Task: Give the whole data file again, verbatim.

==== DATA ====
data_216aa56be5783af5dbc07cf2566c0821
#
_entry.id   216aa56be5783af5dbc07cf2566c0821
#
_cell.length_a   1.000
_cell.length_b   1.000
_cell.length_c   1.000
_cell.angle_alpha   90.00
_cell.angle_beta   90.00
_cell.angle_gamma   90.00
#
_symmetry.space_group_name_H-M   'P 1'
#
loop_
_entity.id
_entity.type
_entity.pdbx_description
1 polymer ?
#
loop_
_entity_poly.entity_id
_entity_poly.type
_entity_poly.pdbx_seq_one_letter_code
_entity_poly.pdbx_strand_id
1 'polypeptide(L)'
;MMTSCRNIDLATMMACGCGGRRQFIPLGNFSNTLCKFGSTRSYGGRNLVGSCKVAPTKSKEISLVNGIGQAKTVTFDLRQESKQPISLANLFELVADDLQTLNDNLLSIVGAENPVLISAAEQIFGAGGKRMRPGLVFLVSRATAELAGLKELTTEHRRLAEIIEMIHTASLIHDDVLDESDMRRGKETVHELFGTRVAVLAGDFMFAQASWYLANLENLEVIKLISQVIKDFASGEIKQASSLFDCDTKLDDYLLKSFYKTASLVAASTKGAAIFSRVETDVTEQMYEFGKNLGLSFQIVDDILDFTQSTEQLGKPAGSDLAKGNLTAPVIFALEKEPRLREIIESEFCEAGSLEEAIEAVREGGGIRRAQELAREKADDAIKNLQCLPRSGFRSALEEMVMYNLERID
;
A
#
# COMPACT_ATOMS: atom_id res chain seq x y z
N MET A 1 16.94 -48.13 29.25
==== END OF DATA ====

data_216aa56be5783af5dbc07cf2566c0821
#
_entry.id   216aa56be5783af5dbc07cf2566c0821
#
_cell.length_a   1.000
_cell.length_b   1.000
_cell.length_c   1.000
_cell.angle_alpha   90.00
_cell.angle_beta   90.00
_cell.angle_gamma   90.00
#
_symmetry.space_group_name_H-M   'P 1'
#
loop_
_entity.id
_entity.type
_entity.pdbx_description
1 polymer ?
#
loop_
_entity_poly.entity_id
_entity_poly.type
_entity_poly.pdbx_seq_one_letter_code
_entity_poly.pdbx_strand_id
1 'polypeptide(L)'
;MMTSCRNIDLATMMACGCGGRRQFIPLGNFSNTLCKFGSTRSYGGRNLVGSCKVAPTKSKEISLVNGIGQAKTVTFDLRQESKQPISLANLFELVADDLQTLNDNLLSIVGAENPVLISAAEQIFGAGGKRMRPGLVFLVSRATAELAGLKELTTEHRRLAEIIEMIHTASLIHDDVLDESDMRRGKETVHELFGTRVAVLAGDFMFAQASWYLANLENLEVIKLISQVIKDFASGEIKQASSLFDCDTKLDDYLLKSFYKTASLVAASTKGAAIFSRVETDVTEQMYEFGKNLGLSFQIVDDILDFTQSTEQLGKPAGSDLAKGNLTAPVIFALEKEPRLREIIESEFCEAGSLEEAIEAVREGGGIRRAQELAREKADDAIKNLQCLPRSGFRSALEEMVMYNLERID
;
A
#
# COMPACT_ATOMS: atom_id res chain seq x y z
N MET A 1 16.94 -48.13 29.25